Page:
When the news broke Friday morning that the Miami Marlins hired Kim Ng as the first female general manager in baseball history, Corinne Landrey heard from friends and family. As a woman who works in the Phillies' front office, she felt a surge of excitement and optimism.

Mostly, though, Landrey’s in-the-moment reaction was one that Ng – and glass-ceiling-breakers in every American industry – would have seconded.

“It was exciting, but it was also during the middle of the work day,” Landrey said by phone Saturday. “So I was spending time thinking about how to beat Kim.”

Ng, 51, is eminently qualified, even overqualified, to lead the Marlins' baseball operations. In a 30-year career, she has been an assistant general manager with the New York Yankees and Los Angeles Dodgers, and worked for Major League Baseball. She’s respected throughout the game by road-warrior scouts and whiz-kid quants alike.

Longtime Phillies shortstop and former manager Larry Bowa was a Dodgers coach when Ng worked in Los Angeles. He called her “one of the smartest baseball minds I’ve worked with,” and tweeted that she “will be a tremendous asset to [the Marlins] organization.”

Indeed, if Ng’s hiring by the Marlins ranked as a surprise, it was only because of her gender and the handful of GM openings for which she was considered but not hired over the last few years.

Landrey, 34, just completed her fourth season with the Phillies. She has risen from an analytics intern to manager of baseball operations, a position that involves analyzing players, assisting in salary arbitration cases, and working with the research-and-development team.

And while Landrey knows Ng only by her sterling reputation, she nevertheless has a deep-rooted understanding of the under-representation of women in baseball.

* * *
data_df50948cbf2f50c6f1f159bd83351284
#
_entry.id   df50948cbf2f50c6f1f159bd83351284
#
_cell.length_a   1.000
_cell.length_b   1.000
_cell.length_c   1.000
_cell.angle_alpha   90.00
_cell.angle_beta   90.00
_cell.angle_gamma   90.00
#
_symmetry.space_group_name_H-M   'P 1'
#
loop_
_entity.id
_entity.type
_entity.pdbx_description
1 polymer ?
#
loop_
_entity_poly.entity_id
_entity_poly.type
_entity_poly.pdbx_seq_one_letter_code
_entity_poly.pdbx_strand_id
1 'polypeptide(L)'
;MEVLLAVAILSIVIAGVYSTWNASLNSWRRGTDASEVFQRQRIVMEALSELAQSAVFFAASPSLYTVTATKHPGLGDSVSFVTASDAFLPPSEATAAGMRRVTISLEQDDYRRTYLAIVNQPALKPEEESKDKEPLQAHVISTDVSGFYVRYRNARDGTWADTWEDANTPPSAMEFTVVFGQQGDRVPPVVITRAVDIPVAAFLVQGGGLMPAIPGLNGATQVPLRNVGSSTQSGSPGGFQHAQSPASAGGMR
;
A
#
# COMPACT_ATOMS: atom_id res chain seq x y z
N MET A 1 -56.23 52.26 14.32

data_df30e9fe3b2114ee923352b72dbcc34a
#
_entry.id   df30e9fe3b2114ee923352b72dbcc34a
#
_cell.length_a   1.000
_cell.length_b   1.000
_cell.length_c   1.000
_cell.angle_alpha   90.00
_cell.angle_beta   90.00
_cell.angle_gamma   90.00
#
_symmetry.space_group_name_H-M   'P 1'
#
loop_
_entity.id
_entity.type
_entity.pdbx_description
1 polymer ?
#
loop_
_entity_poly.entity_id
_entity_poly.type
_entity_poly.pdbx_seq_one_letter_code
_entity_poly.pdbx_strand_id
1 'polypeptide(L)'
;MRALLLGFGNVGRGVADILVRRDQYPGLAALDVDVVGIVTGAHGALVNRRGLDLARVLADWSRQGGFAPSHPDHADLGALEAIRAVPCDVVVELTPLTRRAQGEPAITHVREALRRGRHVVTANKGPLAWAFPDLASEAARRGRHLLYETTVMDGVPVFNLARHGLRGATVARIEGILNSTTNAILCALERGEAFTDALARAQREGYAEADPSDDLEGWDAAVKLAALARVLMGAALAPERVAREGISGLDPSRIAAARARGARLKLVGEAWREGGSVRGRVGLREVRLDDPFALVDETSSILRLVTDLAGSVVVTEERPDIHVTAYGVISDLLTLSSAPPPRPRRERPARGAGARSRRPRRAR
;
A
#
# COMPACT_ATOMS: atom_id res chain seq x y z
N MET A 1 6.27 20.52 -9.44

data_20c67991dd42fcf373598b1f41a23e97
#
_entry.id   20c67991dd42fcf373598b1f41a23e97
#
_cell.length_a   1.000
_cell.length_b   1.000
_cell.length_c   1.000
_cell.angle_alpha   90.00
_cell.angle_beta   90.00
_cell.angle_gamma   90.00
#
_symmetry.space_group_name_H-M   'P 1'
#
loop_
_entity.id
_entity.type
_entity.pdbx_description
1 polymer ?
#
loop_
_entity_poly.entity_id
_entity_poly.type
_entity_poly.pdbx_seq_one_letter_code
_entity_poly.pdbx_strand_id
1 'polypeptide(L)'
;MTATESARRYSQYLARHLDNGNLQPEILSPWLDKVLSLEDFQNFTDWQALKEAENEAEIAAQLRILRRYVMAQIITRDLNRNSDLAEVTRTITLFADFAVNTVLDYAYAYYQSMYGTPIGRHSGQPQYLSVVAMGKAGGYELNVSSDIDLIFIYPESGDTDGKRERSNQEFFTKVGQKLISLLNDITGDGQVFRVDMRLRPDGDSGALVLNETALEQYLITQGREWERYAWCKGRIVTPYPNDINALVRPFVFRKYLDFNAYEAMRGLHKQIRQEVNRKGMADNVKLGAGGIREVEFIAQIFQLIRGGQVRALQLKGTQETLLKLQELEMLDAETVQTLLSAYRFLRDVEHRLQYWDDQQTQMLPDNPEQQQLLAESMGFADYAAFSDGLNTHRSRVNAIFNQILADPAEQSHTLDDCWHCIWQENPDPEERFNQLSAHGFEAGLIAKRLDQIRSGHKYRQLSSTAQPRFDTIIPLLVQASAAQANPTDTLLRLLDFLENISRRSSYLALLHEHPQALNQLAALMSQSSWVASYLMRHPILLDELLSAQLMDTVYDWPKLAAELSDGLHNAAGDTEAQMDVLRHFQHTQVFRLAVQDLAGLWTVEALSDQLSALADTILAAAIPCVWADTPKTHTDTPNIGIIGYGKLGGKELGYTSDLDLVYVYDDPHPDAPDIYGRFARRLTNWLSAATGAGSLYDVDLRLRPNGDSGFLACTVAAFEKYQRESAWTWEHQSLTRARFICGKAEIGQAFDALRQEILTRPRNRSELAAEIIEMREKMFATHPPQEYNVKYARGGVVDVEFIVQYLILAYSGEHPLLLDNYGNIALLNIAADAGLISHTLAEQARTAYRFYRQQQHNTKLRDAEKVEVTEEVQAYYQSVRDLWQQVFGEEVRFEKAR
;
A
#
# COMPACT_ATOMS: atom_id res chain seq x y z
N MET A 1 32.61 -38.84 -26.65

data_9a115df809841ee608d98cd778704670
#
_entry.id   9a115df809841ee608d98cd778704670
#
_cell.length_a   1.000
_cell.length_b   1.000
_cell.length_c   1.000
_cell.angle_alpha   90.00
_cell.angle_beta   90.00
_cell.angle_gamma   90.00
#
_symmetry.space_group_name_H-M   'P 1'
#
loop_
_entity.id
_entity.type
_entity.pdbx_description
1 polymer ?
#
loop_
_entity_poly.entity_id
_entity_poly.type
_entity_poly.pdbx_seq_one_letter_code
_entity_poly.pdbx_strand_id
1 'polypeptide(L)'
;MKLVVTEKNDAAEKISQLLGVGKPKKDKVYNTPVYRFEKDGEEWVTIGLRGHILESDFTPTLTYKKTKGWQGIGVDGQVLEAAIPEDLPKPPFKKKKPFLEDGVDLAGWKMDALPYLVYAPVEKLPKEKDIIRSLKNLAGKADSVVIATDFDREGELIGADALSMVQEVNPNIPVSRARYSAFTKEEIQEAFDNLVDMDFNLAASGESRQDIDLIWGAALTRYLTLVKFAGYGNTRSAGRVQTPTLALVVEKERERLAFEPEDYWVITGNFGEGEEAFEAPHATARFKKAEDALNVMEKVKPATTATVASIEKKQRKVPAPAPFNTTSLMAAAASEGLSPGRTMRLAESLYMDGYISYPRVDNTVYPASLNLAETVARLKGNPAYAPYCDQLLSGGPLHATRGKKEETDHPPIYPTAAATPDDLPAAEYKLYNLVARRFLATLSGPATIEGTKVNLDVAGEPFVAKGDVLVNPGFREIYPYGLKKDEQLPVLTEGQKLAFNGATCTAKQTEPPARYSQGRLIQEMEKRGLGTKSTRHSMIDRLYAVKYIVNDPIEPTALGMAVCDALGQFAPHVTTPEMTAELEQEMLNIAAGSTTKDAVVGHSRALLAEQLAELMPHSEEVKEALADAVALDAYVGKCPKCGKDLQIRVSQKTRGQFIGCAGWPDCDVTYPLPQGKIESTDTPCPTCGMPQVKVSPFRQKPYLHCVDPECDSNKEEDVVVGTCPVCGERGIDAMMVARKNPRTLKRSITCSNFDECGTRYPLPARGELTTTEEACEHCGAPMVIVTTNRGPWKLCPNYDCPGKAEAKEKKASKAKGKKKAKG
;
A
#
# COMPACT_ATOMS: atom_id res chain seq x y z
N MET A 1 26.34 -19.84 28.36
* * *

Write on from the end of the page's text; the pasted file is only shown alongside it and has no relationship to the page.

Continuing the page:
In 2016, before she began working for the Phillies, Landrey authored “When the Sport You Love Doesn’t Love You Back,” an essay for The Hardball Times that explored systemic, if casual, sexism in baseball, and criticized MLB for insufficient outreach to women.

“It’s definitely a reason to feel optimistic that we’re getting there.”

Corinne Landrey

“As a girl growing up who loved baseball, it never occurred to me that working in baseball was a possibility,” said Landrey, a music education major at Ithaca College and former high school band teacher. “It had to be put directly in front of my face before I considered a career in baseball.

"Now, seeing something like this that’s so visible and impactful, it is directly in front of people’s faces, and it absolutely will have an impact on people seeing that as a potential future.”

Landrey has seen greater opportunity for women in only the last four years. She’s among a handful of women who worked in the team’s baseball operations this past season, joining player development coordinator Dana Parks, quantitative analysts Hannah Gaudet and Kiri Oler, mental skills coach Hannah Huesman, and others.

But as a general manager, Ng will become the highest-ranking and most public-facing woman in the sport. Jean Afterman and Raquel Ferreira are longtime executives with the Yankees and Boston Red Sox, respectively, and have risen to the level of assistant GM. Within the last year, the San Francisco Giants (Alyssa Nakken), Yankees (Rachel Balkovec), and Chicago Cubs (Rachel Folden) hired female coaches.

Perhaps, then, this generation of girls will be drawn to baseball in a way that even Landrey’s never was.

“That’s the eventual hope,” Landrey said. “I think [Ng] is an example that that’s not how it’s worked in the game. She’s been kind of on the cusp of this for nearly 20 years, and the fact that it took this long for her to get that chance makes you question whether or not we’ve gotten to that point yet. But it’s definitely a reason to feel optimistic that we’re getting there."